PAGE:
Why does Rand Paul think he knows better than Anthony Fauci?

Rand Paul has dedicated much of his time during the coronavirus pandemic to a singular mission: discrediting Dr. Anthony Fauci.

The Republican senator from Kentucky was at it again on Wednesday, using a hearing on Capitol Hill to once again go at Fauci, the director of the National Institute of Allergy and Infectious Diseases and a member of the White House’s coronavirus task force.

Here’s the exchange:

Paul: “Do you have any second thoughts about your mitigation recommendations considering the evidence that despite all of the things we have done in the US, our death rate is essentially worse than Sweden, equivalent to the less-developed world that is unable to do any of the things you’ve been promoting? Do you have any second thoughts? Are you willing to look at the data that countries that did very little actually have a lower death rate than the United States?”

Fauci: “You know, senator, I’d be happy at a different time to sit down and go over details. You’ve said a lot of different things. … Compare Sweden’s death rate to other comparable Scandinavian countries. It’s worse.”

According to data from Johns Hopkins University, Sweden’s mortality rate from Covid-19 is roughly 57 people per 100,000. Norway, which borders Sweden, has a mortality rate of five people per 100,000. Finland? Just over six people per 100,000.

So Paul is wrong and Fauci is right. But that didn’t stop the senator!

“You been a big fan of Cuomo and the shutdown of New York,” he said to Fauci. “You’ve lauded New York for their policy. New York had the highest death rate in the world.”

Paul also suggested that New York City had achieved a kind of “community immunity” because so many people had the virus, as explanation for why its current case load and death rate were so low — not the mitigation tactics offered by Facui like mask-wearing, social distancing and hand-washing.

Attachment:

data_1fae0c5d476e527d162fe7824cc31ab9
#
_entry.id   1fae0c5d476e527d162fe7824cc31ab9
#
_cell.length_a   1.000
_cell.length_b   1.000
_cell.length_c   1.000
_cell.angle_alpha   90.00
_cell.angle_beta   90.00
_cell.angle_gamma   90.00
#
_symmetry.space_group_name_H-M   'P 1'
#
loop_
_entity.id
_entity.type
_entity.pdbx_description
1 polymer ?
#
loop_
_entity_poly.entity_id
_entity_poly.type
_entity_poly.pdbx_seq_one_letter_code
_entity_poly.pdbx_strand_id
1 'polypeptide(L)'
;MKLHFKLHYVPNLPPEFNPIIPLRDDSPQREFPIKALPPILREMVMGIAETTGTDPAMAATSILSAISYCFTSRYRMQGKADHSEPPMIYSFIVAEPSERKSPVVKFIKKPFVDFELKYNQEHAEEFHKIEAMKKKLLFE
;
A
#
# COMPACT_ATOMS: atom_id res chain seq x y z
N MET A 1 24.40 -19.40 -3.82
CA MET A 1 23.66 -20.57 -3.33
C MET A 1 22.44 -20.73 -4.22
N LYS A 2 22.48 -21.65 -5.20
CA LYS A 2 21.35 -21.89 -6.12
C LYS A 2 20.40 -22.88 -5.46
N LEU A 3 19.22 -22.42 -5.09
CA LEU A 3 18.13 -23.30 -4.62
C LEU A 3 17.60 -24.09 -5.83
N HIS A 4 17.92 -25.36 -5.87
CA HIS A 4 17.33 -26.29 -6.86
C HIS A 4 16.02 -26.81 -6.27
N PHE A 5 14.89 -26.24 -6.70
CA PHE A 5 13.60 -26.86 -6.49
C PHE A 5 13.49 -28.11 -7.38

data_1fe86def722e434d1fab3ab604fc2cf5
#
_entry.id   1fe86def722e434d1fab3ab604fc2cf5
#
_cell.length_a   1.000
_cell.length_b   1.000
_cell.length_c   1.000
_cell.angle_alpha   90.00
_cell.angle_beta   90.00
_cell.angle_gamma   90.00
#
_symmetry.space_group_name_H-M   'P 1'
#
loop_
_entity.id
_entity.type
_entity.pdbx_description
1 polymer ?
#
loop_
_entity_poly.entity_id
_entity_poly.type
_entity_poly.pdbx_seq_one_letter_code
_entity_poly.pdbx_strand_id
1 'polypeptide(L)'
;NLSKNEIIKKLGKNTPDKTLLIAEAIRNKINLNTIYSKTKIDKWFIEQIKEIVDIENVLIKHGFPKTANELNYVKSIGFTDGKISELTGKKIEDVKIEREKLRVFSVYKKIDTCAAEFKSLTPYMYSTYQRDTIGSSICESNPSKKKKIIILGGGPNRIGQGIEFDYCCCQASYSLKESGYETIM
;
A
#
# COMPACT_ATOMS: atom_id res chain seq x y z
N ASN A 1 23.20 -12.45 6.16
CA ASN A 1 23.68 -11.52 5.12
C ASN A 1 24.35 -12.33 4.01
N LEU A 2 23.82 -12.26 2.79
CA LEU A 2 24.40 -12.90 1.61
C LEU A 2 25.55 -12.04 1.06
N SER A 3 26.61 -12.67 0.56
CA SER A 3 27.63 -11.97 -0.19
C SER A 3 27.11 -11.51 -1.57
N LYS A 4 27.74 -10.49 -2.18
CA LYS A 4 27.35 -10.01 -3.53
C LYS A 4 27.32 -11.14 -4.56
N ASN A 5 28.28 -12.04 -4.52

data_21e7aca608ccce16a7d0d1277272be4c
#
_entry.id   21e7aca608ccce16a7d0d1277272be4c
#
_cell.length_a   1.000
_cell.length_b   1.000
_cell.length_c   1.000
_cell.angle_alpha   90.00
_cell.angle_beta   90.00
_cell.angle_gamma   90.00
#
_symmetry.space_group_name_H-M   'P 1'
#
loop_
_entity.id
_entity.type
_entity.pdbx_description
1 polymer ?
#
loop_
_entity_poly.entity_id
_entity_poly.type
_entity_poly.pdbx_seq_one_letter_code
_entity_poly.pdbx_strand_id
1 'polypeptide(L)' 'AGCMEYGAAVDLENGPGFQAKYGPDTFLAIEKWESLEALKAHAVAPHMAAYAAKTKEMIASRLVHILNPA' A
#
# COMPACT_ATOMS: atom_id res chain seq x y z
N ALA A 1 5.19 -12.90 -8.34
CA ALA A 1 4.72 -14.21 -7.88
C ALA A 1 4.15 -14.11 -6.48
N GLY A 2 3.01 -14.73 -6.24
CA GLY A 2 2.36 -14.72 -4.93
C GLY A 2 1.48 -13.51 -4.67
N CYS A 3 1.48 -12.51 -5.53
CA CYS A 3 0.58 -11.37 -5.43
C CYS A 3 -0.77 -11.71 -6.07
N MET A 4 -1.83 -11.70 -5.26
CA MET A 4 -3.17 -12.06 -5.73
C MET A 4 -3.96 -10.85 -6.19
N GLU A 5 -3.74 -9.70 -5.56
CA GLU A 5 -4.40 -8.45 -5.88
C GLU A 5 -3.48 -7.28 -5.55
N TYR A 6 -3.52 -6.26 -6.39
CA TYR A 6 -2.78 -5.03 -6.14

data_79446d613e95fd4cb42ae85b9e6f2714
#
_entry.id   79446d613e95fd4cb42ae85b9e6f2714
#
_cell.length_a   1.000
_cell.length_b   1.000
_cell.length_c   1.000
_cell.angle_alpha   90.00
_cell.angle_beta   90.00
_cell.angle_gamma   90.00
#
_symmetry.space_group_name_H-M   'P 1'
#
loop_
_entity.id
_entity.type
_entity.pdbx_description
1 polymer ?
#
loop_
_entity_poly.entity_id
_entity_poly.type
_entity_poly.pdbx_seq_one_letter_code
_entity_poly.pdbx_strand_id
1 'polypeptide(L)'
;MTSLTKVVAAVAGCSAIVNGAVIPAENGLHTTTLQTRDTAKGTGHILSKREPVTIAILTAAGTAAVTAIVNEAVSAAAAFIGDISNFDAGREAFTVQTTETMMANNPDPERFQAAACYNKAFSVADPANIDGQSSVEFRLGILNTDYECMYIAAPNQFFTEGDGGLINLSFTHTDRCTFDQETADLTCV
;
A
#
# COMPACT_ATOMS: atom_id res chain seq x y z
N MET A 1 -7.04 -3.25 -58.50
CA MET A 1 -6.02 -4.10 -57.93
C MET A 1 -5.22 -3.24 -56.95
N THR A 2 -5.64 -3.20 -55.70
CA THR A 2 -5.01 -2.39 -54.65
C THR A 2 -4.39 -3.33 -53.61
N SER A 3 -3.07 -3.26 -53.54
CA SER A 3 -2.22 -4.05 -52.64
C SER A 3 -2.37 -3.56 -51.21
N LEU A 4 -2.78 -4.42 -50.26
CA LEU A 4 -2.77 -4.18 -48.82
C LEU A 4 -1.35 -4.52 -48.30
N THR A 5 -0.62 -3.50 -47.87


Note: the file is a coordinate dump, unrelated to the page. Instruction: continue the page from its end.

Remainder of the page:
“I challenge that,” responded Fauci, adding: “This happens with Senator Rand all the time. You are not listening to what the director of the CDC said. … If you believe 22% is herd immunity, I believe you are alone in that.”

Again, Paul is wrong and Fauci is right.

In early May, New York Gov. Andrew Cuomo announced that 21% of those tested the previous week in New York City had shown Covid-19 antibodies in their systems, a finding that suggested many more people had been exposed — and had immune reactions — than the hospitalization and death rates showed.

But even the most optimistic view of herd immunity is that 60% of the public would have to possess Covid antibodies in order for the disease to stop its spread without appropriate mitigation efforts. Neither New York nor the rest of the country is anywhere near that number.

Regardless of his swings and misses on Wednesday, if past is prologue, Paul is going to keep going after Fauci.

At a congressional hearing in May, Paul openly questioned Fauci’s expertise when it came to decisions about reopening states’ economies.

“I think we ought to have a little bit of humility in our belief that we know what’s best for the economy, and as much as I respect you, Dr. Fauci, I don’t think you’re the end-all,” Paul said. “I don’t think you’re the one person that gets to make the decision. We can listen to your advice, but there are people on the other side saying there’s not going to be a surge and then we can safely open the economy. And the facts will bear this out.”

Uh. …

Then there was this from a July Senate hearing. “Dr. Fauci, every day we seem to hear from you things we can’t do,” Paul said. “It’s important to realize that if society meekly submits to an expert and that expert is wrong, a great deal of harm may occur. Take, for example, government experts who continue to call for schools and day care to stay closed or that recommend restrictions that make it impossible for a school to function.”

CNN fact-checked that claim from Paul and, this will stun you, he’s not right.

And let’s not forget that Paul, who had Covid-19 himself, cast skepticism on the need for the public to get the eventual vaccine for the virus.

“I’m kind of pro-vaccine, but also pro-freedom,” Paul said in mid-July. “Look, there’s millions of us like me now who are immune. Are they going to hold me down and stick a needle in my arm? They probably will, because these people believe in the idea they are so right and that their cause is so righteous that they can inflict it on others.”

Did I mention that Paul is a medical doctor? And therefore should have some higher bar for pushing out data that is misleading at best?

So, yeah. That’s where we are in month six of our fight against the coronavirus. Which is utterly depressing.